11 could address the public in English, but we did not have a particular

12 person who was at a lower level and who would speak on behalf of all of

13 us. Perhaps from time to time there would be someone, but for the most

14 part it was the two of them who spoke. Well, they were not exactly people

15 who played the role of a spokesperson, so that's why I said they presented

16 our views.

17 Q. Now, you speak, Mr. Krajisnik, at page 19 of your version, the

18 very foot of page 13 of the English. "Chairman: Thank you,

19 Mr. Koljevic." And then it says -- well it says: "Mr. Krajisnik has the

20 floor." But you were the chairman, Mr. Krajisnik, weren't you, at this

21 meeting?

22 A. Yes.

23 Q. And you say at the top of page 14 of the English, at the beginning

24 of that: "I shall not try to repeat what my predecessors have said," and

25 so on.

Page 23748

1 And then the next paragraph: "Lest I, perhaps, forget at the end,

2 I would like to suggest something imputed by the EC: Namely, that the

3 three of us," and the three of you -- the three negotiators meant you,

4 Dr. Karadzic, Mr. Koljevic and you, didn't it?

5 A. Yes, yes.

6 Q. "The three of us would try to talk you into not accepting this

7 document, but rather that this session of the Assembly is being held to

8 explain how it should not be done. That is why I would like to ask you

9 not to allow the discussion to be conducted as if the three of us were

10 intimating this was something damaging for the Serbian people but rather

11 with the aim of determining what is to the benefit or in the interest of

12 the Serbian people, and what is not to the detriment of others."

13 In saying, Mr. Krajisnik, that it had been imputed by the EC, are

14 you able to say who specifically in the course of those talks had

15 suggested that the three of you would try to dissuade the Serb Assembly

16 from accepting the document?

17 A. I said that this paper that was here, this Assembly, was more or

18 less fully unacceptable for all three sides. Our side had some

19 reservations, too, because there had been a change in the position

20 compared to what we had agreed upon previously.

21 When this paper was finalised, if I can put it that way, then

22 someone, I don't know who, that's my answer, I don't know who, I cannot

23 say whether it was Mr. Cutileiro, but -- well, you see, we were not

24 negotiating directly. We were in three different rooms and then he walked

25 around. It was a kind of shuttle diplomacy. Then it was imputed to us

Page 23749

1 that it was not true that the Assembly disagreed with this but that we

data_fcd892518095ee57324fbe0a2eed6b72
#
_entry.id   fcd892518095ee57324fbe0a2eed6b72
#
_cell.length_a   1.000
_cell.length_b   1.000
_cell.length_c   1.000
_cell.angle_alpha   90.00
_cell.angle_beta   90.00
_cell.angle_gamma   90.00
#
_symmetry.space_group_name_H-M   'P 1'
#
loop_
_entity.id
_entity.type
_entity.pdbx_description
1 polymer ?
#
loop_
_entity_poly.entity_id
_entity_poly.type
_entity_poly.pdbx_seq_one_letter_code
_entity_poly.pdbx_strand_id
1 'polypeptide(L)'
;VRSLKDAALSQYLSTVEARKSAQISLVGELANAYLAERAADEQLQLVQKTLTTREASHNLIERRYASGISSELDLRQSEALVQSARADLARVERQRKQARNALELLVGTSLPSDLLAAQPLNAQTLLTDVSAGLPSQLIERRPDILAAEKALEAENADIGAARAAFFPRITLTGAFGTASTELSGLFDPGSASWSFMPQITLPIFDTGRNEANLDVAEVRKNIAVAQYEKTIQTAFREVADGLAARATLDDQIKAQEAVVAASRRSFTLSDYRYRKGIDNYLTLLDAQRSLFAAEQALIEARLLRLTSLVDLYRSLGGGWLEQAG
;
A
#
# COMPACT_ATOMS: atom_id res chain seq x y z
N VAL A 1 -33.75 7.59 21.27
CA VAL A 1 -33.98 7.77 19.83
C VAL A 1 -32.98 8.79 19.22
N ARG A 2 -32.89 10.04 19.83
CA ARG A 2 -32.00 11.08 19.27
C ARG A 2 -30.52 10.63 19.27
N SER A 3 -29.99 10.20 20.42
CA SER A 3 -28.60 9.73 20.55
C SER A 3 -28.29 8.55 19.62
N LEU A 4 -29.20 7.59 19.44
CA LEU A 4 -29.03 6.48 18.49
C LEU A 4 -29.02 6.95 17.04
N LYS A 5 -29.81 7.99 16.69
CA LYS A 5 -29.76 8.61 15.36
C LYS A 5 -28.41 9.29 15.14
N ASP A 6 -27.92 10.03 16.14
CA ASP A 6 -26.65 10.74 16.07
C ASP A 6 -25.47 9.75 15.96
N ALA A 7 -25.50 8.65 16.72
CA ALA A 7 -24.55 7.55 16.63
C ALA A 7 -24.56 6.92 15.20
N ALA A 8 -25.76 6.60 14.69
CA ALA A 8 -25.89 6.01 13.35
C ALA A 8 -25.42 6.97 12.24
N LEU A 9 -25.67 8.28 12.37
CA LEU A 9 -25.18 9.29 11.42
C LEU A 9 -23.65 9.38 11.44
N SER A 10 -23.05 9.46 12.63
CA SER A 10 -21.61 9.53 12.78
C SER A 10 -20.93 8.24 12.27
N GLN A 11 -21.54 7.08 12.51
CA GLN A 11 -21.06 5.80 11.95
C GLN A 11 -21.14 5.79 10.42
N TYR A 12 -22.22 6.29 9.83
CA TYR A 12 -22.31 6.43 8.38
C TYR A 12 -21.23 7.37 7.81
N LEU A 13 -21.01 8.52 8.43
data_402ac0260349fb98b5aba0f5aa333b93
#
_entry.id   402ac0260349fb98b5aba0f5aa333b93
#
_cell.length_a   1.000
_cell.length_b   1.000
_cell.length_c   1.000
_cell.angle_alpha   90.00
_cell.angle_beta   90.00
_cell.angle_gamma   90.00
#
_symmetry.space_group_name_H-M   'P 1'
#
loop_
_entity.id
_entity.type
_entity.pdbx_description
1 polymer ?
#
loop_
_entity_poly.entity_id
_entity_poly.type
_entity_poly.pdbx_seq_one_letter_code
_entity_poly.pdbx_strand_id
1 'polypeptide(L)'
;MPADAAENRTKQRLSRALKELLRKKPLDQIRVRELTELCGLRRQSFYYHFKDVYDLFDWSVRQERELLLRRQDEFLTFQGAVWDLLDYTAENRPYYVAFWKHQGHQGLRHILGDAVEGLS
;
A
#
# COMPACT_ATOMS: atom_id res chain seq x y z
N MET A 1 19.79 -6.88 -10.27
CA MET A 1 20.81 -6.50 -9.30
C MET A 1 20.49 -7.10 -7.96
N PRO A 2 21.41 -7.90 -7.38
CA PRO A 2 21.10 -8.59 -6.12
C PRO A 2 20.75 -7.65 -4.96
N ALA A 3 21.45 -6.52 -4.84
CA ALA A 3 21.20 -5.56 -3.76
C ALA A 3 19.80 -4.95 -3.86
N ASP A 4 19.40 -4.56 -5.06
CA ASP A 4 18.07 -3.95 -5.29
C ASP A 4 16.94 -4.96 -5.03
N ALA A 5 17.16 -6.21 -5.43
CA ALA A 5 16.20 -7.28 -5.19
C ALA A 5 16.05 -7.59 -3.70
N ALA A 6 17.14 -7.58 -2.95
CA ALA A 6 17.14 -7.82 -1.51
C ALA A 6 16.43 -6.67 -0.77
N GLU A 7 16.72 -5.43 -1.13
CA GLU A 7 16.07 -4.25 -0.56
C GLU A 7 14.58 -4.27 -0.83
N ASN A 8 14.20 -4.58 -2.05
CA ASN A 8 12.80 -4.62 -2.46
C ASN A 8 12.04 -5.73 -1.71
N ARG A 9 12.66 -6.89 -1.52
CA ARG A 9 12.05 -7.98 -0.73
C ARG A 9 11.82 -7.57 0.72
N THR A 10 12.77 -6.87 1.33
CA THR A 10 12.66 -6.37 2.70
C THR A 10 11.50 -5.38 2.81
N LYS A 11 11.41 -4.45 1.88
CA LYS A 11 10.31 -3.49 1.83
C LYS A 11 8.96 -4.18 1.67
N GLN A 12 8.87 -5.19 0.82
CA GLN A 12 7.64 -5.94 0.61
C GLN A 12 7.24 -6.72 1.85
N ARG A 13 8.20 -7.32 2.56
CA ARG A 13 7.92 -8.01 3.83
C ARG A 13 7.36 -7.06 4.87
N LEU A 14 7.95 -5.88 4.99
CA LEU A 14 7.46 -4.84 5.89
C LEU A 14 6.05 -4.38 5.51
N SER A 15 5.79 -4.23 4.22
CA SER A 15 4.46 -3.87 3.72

2 would explain to the Assembly that something said here was wrong. And

3 then I asked the chairman to chair the Assembly session while I spoke so

4 that this would not be -- and then I asked him to chair the entire session

5 so that they would not impute to me that I was doing something that was

6 not right.

7 This was a good foundation. The paper just needed a bit more

8 work. But for the MPs, this was a turnaround. They expected a great deal

9 more, but mercifully the conclusion was a positive one ultimately, but it

10 could have been rejected outright.

11 Perhaps I could say that it was Mr. Cutileiro, but well, I don't

12 know. I don't know who it was. But this objection was voiced to us that

13 we would now be against it because there were changes as compared to the

14 talks that we had had previously.

15 Q. Yes, Mr. Krajisnik. My apologies. I think I had missed the fact

16 that you had had handed over the chair to Mr. Milanovic at some point

17 earlier in the meeting, hadn't you?

18 A. Yes, yes. Well, I didn't notice that. It is Professor Dr. Milan

19 Milovanovic, vice-president of the Assembly. There were two

20 vice-presidents. He was the one who chaired the Assembly meeting at this

21 point. I think that he chaired the meeting later, too, so that the

22 president of the Assembly could not influence the MPs in some way.

23 MR. STEWART: Your Honours, we see that at page 9 the English. I

24 think Mr. Milovanovic not only mispronounced by me but lost a syllable in

25 his name as well, but that's where it happens.

Page 23750

1 Q. The -- at where we -- we --

2 A. His name is Milanovic, Milanovic, but there is also a person

3 called Milovanovic, but the vice-president is Milovan Milanovic.

4 Q. Good. Mr. Krajisnik, we were looking at page -- now page 20,

5 please, of your version. This is page 14 of the English. And it's you

6 still speaking. You say: "Another point I wish to make is that if we